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Incentive to take a walk

For such an easy activity, there's a lot to be said about the value of a leisurely walk - good for our health, of course, but also offering benefits to our creativity, our ability to learn, our mental state, our energy, our thinking patterns, and more. Annie Murphy Paul’s new book, The Extended Mind, contains a long passage extolling the benefits of walking that is almost guaranteed to make you want to lace up your sneakers.
     "Although contemporary culture prescribes sitting still while thinking, a stroll through the history of literature and philosophy finds ample evidence of a counter-message. Remember Friedrich Nietzsche, from earlier in our journey. “Only thoughts which come from walking have value,” he maintained. Soren Kierkegaard felt similarly. “I have walked myself into my best thoughts,” remarked the Danish philosopher. Walking is “gymnastics for the mind,” observed the American writer Ralph Walter Emerson. “I am unable to reflect when I am not walking; the moment I stop, I think no more, and as soon as I am again in motion, my head resumes its workings.” averred the Swiss-born philosopher Jean-Jacques Rousseau.

     These great thinkers were clearly on to something. We ought to be finding ways to integrate movement into all our daily activities, to tap into the mobile intelligence of “the mind at three miles per hour,” as the contemporary writer Rebecca Solnit has called the mental state induced by walking."
Across many cultures, there’s a long history of using walking as a mental adventure that takes away stress and leads to deep insights. Aboriginal Australians embark on a walkabout as a rite of passage, the Japanese have made a practice of forest bathing, pilgrims have been walking El Camino de Santiago since the middle ages, and many hikers enjoy taking on the challenge of the Appalachian Trail. But you don’t need exotic locations and long preparation to benefit from taking a step outside to enjoy the sun, the air, and the mental quiet that a lone walk can provide.  

My walking paths on a recent Cape Cod vacation...
Breakwater Beach, the Rail Trail (Harwich), Nauset Beach
Walking is my go-to daily exercise, and I can attest to the charms it works on my ability to think. Walks are for ruminating, problem-solving, daydreaming, contemplating, pondering, creating, decision-making, agitating, exorcising, remembering, planning, self-talking, and deep breathing. Amidst pandemic isolation, political tension, racial reckoning, economic strain, and employment upheaval, a walk may be just what you need. It won’t solve the problems of the world, but it can put you in a better head space for dealing with them.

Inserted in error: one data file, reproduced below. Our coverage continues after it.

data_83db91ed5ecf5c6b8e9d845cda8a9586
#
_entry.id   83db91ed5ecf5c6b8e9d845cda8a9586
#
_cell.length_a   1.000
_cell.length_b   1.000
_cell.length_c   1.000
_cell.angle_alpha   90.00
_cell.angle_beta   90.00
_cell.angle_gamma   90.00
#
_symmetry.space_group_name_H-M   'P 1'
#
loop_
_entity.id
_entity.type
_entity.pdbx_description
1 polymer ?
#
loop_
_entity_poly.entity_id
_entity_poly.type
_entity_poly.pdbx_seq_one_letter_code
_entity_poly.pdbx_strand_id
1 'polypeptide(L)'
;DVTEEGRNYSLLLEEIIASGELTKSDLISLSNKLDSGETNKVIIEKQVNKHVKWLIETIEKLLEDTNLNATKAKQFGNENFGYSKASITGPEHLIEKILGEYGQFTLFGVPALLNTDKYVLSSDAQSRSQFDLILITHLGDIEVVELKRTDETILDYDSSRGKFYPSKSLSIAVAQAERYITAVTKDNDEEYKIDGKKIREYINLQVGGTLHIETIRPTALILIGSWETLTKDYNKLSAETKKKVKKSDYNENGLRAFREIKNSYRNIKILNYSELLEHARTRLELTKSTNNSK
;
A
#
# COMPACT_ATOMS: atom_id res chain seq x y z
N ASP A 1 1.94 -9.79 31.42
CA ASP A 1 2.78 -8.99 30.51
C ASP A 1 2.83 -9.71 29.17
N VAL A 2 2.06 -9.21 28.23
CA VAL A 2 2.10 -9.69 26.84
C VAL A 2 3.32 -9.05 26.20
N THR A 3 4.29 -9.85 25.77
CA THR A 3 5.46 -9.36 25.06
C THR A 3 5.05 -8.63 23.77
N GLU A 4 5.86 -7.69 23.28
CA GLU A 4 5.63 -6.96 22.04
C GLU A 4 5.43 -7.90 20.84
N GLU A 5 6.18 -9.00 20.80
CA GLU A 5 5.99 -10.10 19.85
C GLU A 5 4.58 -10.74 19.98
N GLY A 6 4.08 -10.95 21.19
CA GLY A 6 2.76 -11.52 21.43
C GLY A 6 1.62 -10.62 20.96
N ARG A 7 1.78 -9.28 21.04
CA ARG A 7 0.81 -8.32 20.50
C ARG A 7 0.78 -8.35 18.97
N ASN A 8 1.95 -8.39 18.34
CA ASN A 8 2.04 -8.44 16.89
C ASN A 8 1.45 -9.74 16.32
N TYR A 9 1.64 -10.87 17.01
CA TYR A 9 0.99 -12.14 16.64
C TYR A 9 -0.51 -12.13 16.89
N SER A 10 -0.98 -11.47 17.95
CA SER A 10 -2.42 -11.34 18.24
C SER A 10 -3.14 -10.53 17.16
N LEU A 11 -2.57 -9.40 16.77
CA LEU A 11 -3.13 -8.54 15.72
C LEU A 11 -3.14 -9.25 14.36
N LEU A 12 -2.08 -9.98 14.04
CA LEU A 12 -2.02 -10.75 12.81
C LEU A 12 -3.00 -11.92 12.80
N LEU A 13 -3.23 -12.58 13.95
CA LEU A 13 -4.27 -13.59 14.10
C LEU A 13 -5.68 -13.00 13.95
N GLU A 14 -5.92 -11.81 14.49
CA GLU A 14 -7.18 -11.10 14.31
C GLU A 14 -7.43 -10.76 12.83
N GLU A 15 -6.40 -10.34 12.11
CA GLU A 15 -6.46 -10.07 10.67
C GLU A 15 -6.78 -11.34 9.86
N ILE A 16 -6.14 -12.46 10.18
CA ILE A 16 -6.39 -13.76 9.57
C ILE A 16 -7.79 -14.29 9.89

I invite you to take a walk - it does a body, and a mind, good.

May 2021

“Walking is also an ambulation of the mind.”
Gretel Ehrlich

For your bookshelf...calendar icon

Check out my review of
The Extended Mind:
The power of thinking outside the brain

By Annie Murphy Paul
(Houghton Mifflin Harcourt, June 2021)


Interesting insights that caught my attention this past month.

Design Together: A future work life you want to lead
// Laura Pasquini, TechKNOWTools blog, May 2021
Food for thought on how to design work life post-pandemic.

Brain Hacks: Learning Myths busted
// Accenture, on YouTube
A series of bite-sized videos explaining to employees how learning works.

A Conversation with Daniel Kahneman About Noise
// Evan Nesterak, Behavioral Scientist, May 2021
Learn more about Daniel Kahneman's new book, "Noise," which sheds light on how to minimize judgment disparity.

Learning is the New Working Podcast
// Chris Prire, Learning Futures Group
A new-to-me podcast on the future of L&D.

Adventures in creating a game

// Catherine Lombardozzi, Learning Journal Blog, April 2021
The origin story of my Build a Better Learning Culture card game - a work-out-loud post.
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